I also wonder if you have any advice for me. I’m 45 years old. After earning a Bachelor’s degree in Modern Literature from the University of California at XYZ 23 years ago, I left academia in search of “real-world” experience and continued my education in the proverbial School of Hard Knocks (at its campuses in S.F., NYC, and L.A.).
Now, having returned to the place where I began, I am filled with the desire to help improve life in the Central Valley, in particular for other marginalized people (I feel as though I had to leave my home town in order to become who I was meant to be) as well as for LGBT+ folks everywhere.
In my desperate search for help over the last few years, I found very few books aimed at LGBT people. This is a pity, as the gay community that I delved into these past 20 years is shockingly unwell.
It’s as if wellness is not a concept, especially in the gay male community. An almost nihilistic hedonism seems to be the norm, and self-destructive behaviors are celebrated, propagated, and inculcated with alarming uniformity. Do you have any thoughts in relation to this observation? And would you agree that there’s a need for specialized outreach to this community?
I realize you might not have time to respond, so I won’t be offended if you don’t. Thank you so much for being there. If you’ve read this all the way through, I apologize if I’ve bored you or overshared. You’re a real hero to me, and I really wish I could be your student and go on hikes with you all. 🙂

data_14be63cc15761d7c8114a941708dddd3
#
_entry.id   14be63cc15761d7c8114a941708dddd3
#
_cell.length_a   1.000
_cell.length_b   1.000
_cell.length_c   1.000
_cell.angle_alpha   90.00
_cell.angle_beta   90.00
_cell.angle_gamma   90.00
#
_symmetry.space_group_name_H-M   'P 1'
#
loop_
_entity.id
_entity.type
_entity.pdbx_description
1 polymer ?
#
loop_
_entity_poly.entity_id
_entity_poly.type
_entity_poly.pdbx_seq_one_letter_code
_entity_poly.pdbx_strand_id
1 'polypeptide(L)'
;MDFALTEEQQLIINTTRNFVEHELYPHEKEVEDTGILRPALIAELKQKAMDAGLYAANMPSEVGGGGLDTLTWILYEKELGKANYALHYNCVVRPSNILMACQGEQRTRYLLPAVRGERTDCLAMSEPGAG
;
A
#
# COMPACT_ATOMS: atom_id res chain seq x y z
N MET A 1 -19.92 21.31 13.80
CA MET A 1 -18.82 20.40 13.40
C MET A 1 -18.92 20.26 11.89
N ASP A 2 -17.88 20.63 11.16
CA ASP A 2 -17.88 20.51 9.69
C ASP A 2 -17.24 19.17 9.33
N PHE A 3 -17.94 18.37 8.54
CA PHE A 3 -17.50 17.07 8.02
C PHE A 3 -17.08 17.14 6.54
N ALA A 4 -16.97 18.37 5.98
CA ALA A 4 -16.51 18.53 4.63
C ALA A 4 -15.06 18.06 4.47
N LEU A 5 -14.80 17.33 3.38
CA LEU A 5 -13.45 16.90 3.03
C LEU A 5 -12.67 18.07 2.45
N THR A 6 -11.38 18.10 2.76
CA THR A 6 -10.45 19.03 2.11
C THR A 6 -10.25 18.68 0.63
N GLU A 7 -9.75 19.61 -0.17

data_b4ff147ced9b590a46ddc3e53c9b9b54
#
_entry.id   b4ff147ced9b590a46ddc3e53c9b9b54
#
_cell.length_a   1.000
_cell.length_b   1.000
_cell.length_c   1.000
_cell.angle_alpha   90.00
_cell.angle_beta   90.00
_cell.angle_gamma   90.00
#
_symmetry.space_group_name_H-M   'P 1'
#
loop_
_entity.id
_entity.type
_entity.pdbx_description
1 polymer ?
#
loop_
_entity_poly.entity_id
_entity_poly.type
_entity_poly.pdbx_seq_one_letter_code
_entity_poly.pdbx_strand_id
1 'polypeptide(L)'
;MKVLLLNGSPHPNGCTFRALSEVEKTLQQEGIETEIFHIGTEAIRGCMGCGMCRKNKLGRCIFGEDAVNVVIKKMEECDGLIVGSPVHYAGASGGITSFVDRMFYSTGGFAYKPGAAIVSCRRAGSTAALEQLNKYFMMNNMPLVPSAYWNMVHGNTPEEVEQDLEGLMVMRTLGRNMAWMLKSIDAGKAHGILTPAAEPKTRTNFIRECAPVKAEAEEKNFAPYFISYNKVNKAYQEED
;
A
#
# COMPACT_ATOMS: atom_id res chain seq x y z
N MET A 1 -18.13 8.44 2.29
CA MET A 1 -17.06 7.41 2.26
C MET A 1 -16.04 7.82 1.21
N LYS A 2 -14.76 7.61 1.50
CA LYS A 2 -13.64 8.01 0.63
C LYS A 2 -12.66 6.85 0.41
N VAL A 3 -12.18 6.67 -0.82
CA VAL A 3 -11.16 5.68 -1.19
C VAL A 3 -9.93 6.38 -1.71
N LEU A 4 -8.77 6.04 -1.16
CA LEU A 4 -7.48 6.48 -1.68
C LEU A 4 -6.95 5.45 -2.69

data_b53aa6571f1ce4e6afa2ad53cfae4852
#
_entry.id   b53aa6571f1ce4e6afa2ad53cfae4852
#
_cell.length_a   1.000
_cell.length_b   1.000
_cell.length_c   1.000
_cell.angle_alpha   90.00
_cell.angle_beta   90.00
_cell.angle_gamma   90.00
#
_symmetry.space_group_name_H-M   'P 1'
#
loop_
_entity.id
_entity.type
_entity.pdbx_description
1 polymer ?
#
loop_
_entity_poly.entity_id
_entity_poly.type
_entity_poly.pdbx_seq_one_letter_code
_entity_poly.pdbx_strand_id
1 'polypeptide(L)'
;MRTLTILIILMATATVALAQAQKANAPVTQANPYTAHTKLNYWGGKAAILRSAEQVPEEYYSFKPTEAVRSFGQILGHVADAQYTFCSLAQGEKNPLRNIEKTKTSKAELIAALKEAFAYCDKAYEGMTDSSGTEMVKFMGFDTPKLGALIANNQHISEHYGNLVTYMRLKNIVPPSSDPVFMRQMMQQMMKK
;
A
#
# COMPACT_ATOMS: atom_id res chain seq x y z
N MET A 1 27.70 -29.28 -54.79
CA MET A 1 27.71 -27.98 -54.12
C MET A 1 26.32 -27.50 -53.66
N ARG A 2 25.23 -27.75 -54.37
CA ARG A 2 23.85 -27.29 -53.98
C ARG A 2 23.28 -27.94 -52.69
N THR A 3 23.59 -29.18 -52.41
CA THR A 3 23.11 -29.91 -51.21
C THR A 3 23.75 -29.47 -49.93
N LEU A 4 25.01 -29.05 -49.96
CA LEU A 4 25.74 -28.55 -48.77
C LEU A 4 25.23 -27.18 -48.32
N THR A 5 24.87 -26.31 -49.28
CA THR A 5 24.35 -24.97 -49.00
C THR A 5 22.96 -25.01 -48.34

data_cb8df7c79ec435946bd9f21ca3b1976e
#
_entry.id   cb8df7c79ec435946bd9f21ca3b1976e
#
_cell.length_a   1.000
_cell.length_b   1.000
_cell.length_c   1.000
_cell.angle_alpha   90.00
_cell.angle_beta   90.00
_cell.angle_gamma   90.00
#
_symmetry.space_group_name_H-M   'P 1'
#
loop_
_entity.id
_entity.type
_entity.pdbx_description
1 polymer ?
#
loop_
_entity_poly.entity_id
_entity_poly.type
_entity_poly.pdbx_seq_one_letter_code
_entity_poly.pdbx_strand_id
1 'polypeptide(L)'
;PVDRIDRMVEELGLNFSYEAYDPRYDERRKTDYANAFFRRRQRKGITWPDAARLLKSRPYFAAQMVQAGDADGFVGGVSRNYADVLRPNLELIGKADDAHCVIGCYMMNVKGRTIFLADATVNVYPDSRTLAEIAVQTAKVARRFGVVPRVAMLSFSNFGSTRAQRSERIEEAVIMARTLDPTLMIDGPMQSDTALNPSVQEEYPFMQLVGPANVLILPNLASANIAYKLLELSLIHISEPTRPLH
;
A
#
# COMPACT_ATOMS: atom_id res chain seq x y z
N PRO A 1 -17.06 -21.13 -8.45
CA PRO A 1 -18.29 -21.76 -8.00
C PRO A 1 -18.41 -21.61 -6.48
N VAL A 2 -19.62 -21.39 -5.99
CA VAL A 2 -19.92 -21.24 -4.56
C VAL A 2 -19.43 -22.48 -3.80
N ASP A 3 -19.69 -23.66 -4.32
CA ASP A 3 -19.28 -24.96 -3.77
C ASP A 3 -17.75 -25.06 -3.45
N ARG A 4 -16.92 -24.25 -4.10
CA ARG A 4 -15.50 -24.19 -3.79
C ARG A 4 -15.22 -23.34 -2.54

With much gratitude and all my wishes for your happiness and health,
Doctor David‘s Response
Thank you for the excellent email! I’d love to publish it, with your permission.
I liked your quoting from the Buddhist teachings, and it does sound a lot like cognitive therapy. We actually worked on anger thoughts on yesterday’s Sunday hike, using some of the new Paradoxical Agenda Setting techniques, which seemed to help a great deal. We also used the Acceptance Paradox which proved really helpful, too.
I am a strong gay supporter, in part because my father, a Lutheran minister, was anti-gay, and I felt that was unfair and a form of hatred, and clearly not an expression of religion, love or spirituality! I have many fine young therapists in my training groups who are gay, and they are doing some great outreach work, which I applaud and support.
I feel that gays and LGBT folks suffer very unfairly by so much hatred in our society, and in our so-called “modern” civilization throughout the world. The human race has a nasty dark side, and perhaps the prognosis for our long-term survival is not that good.
My wife and I do not regret so much that the human race may drive itself to extinction via nuclear war, global warming, or whatever, but we do regret that we will take so many innocent and vulnerable animal species along with us.